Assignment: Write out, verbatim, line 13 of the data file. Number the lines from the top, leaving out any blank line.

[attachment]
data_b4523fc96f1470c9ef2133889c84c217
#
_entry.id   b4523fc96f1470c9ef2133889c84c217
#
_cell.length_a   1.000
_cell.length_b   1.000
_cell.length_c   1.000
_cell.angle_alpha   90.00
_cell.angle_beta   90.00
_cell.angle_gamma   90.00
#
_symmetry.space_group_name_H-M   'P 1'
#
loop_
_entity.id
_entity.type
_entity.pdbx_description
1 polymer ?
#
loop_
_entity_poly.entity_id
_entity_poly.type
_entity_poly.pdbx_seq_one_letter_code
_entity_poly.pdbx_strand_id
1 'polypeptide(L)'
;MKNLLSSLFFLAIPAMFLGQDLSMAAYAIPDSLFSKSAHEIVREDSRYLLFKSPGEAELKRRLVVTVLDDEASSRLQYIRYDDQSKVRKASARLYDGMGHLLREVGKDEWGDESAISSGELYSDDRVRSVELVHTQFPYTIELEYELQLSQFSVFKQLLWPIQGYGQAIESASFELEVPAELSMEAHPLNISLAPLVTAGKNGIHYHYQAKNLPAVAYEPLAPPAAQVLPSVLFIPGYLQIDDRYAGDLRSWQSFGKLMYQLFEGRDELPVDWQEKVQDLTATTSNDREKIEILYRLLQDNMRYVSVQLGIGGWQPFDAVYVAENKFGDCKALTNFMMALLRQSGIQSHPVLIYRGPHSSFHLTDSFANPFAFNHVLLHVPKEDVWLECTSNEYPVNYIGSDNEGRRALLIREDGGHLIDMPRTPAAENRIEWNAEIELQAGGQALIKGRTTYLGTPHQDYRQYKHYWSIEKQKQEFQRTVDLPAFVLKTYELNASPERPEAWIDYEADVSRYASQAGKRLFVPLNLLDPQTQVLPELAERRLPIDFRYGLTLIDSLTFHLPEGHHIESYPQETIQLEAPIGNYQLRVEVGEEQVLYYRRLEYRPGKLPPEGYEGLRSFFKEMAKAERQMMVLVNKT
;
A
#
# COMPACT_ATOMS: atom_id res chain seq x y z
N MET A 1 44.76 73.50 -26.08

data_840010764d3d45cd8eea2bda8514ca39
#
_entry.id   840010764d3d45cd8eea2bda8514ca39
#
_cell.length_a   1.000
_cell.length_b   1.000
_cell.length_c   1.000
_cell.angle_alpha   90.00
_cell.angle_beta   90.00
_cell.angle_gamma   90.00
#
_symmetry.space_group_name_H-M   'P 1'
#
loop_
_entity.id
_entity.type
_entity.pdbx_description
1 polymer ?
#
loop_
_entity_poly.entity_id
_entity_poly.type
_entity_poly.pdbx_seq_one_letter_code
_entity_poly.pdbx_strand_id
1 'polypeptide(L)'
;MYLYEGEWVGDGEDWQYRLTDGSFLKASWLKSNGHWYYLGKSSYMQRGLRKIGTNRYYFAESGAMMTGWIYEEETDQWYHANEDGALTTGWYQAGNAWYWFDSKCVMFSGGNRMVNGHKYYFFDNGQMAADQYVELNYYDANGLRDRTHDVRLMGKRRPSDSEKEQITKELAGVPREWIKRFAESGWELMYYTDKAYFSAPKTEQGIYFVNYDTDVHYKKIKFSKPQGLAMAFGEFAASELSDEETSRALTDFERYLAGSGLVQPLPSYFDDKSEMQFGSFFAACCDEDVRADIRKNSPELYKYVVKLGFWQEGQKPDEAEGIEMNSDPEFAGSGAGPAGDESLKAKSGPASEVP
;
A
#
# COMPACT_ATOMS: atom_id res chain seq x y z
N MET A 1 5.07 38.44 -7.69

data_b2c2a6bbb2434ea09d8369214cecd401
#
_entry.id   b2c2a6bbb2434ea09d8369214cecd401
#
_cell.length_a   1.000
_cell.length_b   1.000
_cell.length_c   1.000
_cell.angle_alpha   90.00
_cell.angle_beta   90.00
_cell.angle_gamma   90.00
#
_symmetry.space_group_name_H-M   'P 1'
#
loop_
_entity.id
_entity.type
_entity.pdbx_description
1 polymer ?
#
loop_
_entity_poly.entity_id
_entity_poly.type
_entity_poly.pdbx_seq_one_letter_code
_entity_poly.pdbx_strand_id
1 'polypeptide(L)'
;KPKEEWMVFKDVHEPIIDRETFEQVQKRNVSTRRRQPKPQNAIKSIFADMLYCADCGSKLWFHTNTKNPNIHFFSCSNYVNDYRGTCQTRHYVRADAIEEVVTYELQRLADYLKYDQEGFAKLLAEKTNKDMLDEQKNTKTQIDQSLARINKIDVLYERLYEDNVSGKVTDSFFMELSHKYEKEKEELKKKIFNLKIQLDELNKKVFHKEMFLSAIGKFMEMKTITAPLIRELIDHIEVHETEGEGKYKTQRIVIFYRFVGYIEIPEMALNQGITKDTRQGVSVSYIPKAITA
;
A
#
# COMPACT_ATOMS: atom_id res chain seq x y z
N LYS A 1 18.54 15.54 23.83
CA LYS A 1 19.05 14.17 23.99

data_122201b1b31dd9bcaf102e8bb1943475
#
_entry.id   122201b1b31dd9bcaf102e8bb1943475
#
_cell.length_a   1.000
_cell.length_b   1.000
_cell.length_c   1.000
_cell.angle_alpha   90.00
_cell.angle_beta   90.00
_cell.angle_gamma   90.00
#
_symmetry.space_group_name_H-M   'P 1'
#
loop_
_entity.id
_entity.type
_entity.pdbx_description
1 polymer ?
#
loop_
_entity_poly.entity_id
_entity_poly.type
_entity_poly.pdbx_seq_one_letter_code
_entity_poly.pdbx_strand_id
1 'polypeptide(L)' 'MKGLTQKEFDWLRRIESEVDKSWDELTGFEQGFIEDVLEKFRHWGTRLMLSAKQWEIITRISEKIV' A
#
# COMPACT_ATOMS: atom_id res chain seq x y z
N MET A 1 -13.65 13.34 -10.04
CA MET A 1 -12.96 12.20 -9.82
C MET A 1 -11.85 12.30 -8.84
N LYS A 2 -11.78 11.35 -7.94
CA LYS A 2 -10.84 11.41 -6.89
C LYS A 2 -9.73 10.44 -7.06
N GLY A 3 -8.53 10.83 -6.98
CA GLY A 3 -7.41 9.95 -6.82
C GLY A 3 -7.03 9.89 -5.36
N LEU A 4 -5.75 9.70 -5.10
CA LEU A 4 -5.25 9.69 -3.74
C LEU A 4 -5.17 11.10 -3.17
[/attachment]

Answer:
#